Those hot salty tears well again immediately and I actually catch his eye, hold up my hands, mouth "No, no!" but it's a bit too late for that. My son and daughter respond so promptly and in such seriousness that it's almost comical. I think, for a moment there, Mr Manager is waiting for me to reveal the hidden cameras and the store speakers to bleat canned laughter.

"My Daddy died," says the Chop.

"My Daddy’s in Heaven," lisps my Bumpy thing, the cutest, saddest sentence you'll ever heard a three-year-old fairy say.

It feels as though the entire building pauses for a beat, every person within earshot holding their breath for just the slightest of seconds. Mr Manager’s eyes connect with mine again, and if he could have demanded the floor of his own store simply quicksand him down into the foundations, he would have gone quietly and without complaint.

"Shit." He says softly. All I can do is nod, unable to speak because if I do, I will start sobbing the same way my boy was just minutes before -- noisy, messy, uncontrollable. Acceptable in a four-year-old, but so much in a grown woman.

I can't help but feel sorry for him, this well-meaning manager come almost farcically undone by his own good deeds. He quietly asks his staff to help me pack my shopping, and my tears are flowing so thick and fast, I can barely see the brightly-lit keys on the eftpos pinpad. As I pay, Mr Manager quietly and without a fuss instructs my son to run and grab a huge box of chocolates from one of the front displays. "And you give them to Mummy when you get home, OK, and tell her you love her very much."

That's about the end of me, right there. This kind of unexpected kindness shatters the hard, high walls I work so diligently to cultivate and my tears continue, my eyes swelling with every step I take toward the blessed electronic exit doors.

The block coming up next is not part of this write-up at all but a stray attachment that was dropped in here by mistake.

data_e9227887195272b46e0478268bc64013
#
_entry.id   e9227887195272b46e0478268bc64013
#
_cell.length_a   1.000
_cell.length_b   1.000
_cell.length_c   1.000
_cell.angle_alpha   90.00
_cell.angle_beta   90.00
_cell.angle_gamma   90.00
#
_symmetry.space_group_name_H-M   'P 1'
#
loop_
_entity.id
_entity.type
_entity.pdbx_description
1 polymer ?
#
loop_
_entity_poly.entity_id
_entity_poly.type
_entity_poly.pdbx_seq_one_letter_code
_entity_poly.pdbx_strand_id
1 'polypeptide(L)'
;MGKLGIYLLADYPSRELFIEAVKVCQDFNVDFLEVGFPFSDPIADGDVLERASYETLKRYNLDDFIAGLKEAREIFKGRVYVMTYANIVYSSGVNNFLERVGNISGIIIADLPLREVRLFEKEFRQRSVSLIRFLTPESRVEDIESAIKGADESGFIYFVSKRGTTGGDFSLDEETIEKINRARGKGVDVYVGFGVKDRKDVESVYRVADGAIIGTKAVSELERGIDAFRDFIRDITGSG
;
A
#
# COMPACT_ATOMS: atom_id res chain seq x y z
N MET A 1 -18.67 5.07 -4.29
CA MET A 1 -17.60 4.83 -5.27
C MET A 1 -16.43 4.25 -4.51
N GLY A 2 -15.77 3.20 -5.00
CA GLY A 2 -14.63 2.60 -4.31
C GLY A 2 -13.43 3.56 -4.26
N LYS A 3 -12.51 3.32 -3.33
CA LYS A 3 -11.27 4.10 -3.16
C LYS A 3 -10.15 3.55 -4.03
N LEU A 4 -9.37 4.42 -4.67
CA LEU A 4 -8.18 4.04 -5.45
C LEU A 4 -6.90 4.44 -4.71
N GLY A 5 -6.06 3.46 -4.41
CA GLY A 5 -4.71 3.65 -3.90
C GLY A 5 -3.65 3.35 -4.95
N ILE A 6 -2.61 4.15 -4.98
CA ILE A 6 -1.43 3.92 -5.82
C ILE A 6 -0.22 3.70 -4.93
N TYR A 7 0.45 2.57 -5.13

Mr Store Manager follows me, of course, chatters with my kidlets, helps me pack my shopping into the rear of the car and I discover once I'm home that he's sat the cat litter oddly against one side of the boot and there's a huge tear in the bag and I'm eternally grateful neither of us noticed while I was still in the car park because I didn't need anything else to fuck up on me this afternoon and I don't think this bloke did, really, either.

"It must be hard, doing it by yourself." Again, I feel nothing but sorry for him; he is a genuinely nice guy. "I've got three boys at home, and two of us and we’re still run off our feet."

I shrug. What do I say to that, what is there to say to that? "We do OK, just the three of us." I'm reassuring myself as much as him. "We do OK."

I drive home. Unpack shopping, tape up cat litter. The Chop has reverted to his usual happy self and is marveling slightly at the "nice man who gave us chocolates," and I'm too tired to even think about what kind of message all this is sending. Right now, I don't care.

I feed, bath, book and bed my kids; then I lay down on my bed. I'm not sure whether to laugh, or to cry.

I stare at the ceiling instead.

We're just fine, just the three of us. We do OK.